Is Your Building at Risk from the Legionella Bacteria

Many health and safety risks face facilities managers. The spread of legionella bacteria is one of them. Outbreaks impact the health and wellbeing of staff. It also puts visitors at risk and leads to lower productivity. Waterborne bacteria, as well as airborne viruses that impact indoor air quality, need immediate attention. Testing kits give managers quick results of the presence of this lethal bacteria.

The Dangers of the Legionella Bacteria

Legionella bacteria, which causes Legionnaires’ disease, infects the lungs. It can also spread to the heart and other organs, according to the Mayo Clinic. As a result, complications include septic shock, respiratory failure, and acute kidney failure. All of which are life-threatening.

Symptoms include muscle pain, fever, coughing headaches, and shortness of breath. In severe cases, symptoms include vomiting, nausea, and diarrhea. Treatment often includes a hospital stay. However, immediate treatment means less severe complications. The elderly, smokers as well as those with chronic lung conditions or weakened immune systems remain at higher risk of complications.   

Legionella bacteria live in ponds and other bodies of water, but the risk of contracting Legionnaires’ disease from these natural sources is low. Indoor exposure is more common.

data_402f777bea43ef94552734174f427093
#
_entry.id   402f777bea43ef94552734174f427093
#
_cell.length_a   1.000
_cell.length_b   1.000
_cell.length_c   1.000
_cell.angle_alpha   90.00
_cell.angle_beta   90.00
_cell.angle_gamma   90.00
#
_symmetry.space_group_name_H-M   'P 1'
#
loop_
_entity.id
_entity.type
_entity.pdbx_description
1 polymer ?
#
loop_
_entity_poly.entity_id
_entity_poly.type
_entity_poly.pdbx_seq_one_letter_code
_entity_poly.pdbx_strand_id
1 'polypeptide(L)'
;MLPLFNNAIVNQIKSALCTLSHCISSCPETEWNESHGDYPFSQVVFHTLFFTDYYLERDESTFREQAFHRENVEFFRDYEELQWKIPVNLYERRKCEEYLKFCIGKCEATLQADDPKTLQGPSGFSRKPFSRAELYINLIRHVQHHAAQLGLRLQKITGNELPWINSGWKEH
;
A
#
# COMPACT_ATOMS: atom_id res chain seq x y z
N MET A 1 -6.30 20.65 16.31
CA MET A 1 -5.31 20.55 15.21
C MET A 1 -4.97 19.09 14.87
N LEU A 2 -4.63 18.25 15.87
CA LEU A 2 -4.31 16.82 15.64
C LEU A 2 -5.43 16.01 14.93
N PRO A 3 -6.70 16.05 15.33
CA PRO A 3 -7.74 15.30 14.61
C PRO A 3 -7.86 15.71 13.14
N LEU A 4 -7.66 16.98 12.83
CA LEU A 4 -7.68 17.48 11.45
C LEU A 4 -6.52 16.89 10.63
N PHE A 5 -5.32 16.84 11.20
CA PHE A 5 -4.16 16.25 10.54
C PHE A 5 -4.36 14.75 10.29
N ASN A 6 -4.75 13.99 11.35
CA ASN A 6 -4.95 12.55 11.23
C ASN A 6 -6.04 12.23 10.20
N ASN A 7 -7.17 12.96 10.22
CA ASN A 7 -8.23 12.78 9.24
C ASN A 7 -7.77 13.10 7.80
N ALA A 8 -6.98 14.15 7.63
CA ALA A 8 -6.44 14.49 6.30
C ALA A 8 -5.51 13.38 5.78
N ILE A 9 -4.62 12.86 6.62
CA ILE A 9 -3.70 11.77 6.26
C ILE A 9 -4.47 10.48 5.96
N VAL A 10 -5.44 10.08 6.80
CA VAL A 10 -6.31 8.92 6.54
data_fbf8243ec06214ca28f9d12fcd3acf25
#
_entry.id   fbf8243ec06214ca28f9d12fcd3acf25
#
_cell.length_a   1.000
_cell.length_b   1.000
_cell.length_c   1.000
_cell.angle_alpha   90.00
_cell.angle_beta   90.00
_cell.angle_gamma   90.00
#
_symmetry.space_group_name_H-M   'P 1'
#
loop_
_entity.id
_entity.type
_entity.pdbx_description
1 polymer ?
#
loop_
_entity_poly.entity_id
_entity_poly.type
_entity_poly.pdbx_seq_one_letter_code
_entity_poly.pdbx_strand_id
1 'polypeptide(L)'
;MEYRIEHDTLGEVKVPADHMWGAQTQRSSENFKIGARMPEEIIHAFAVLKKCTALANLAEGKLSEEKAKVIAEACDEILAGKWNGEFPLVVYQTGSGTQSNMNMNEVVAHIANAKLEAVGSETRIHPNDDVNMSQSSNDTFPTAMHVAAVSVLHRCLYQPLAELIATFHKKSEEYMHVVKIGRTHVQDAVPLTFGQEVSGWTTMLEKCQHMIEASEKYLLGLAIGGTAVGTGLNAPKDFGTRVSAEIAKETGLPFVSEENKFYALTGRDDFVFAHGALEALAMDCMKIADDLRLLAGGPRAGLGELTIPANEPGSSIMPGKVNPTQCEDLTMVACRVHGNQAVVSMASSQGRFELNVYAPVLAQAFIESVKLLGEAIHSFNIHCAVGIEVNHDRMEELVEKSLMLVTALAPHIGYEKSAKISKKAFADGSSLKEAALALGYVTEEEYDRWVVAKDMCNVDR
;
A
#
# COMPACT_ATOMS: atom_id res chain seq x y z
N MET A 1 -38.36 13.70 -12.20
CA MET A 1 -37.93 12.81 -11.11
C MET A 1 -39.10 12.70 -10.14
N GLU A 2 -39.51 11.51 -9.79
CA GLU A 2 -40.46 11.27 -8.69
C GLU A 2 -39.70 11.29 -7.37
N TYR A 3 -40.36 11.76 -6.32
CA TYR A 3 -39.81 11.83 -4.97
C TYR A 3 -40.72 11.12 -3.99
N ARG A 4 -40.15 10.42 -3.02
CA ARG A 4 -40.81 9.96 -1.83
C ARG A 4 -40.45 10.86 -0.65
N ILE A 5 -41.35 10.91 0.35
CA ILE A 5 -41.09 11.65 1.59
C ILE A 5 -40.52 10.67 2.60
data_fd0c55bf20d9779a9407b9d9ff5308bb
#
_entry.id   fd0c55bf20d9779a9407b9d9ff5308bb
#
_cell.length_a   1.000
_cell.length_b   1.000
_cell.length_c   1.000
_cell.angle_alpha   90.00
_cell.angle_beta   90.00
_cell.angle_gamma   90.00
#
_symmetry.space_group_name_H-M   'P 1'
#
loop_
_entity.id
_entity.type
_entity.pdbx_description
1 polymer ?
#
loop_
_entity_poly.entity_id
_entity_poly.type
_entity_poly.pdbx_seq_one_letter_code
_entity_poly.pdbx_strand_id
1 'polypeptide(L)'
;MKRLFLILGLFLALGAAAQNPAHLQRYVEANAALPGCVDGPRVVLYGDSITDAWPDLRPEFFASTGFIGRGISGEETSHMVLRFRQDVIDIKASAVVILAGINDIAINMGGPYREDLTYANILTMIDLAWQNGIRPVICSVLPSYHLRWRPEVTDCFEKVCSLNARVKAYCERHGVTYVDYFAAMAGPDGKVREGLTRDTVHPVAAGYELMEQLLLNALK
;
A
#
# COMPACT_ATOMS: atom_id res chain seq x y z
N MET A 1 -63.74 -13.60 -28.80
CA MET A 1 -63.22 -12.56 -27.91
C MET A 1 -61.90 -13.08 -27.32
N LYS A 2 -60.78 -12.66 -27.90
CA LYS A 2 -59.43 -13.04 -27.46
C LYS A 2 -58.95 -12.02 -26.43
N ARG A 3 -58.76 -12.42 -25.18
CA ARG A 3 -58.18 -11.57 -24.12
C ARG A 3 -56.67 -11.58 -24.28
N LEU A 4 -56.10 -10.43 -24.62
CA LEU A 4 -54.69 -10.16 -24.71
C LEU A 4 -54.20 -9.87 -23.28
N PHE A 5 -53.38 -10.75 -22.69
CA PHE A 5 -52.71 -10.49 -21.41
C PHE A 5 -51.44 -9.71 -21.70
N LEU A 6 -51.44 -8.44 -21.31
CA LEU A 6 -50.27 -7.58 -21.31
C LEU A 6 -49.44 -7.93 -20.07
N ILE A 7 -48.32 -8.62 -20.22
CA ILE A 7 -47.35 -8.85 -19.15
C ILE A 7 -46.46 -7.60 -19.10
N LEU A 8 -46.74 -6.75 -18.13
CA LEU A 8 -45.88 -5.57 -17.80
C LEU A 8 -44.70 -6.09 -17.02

The legionella bacteria gets into the water of drinking fountains, hot tubs, and grocery store misters. It also circulates through HVAC systems and in the mist generated by cooling towers. Legionnaire’s disease is not transmitted person-to-person. The bacteria enter the body by drinking infected water. It is also in tiny droplets of water that enter the lungs when we breathe. 

Exposure to Waterborne Bacteria

Early symptoms occur two to 10 days after exposure to legionella bacteria. For example, a high fever, chills, and headache are indicators of exposure. Within 24 to 48 hours after the onset of these symptoms, patients have a cough, chest pain, confusion, nausea, diarrhea, and vomiting. Confusion and shortness of breath may occur as well. 

A urine antigen test or blood test detects the disease and antibiotics control it. The disease can lead to complications such as septic shock or respiratory and kidney failure. Prevention methods include cleaning and disinfecting pools, spas, and building water systems.

Testing for Legionella Bacteria   

Building managers must prepare for any potential outbreak. To this end, preparation should include inspections, a management plan, education, and testing for bacteria. If you suspect that legionella bacteria is making building occupants sick, act now. Get a Legionella testing kit and find out.

In short, Legionella testing is key to dealing with the spread of the Legionella bacteria. A Legionella Screen Check is a way to identify the bacteria in collected samples with a full report returned in two to three weeks. Staff sends water samples collected from the site to a CDC-certified lab within 24 to 48 hours.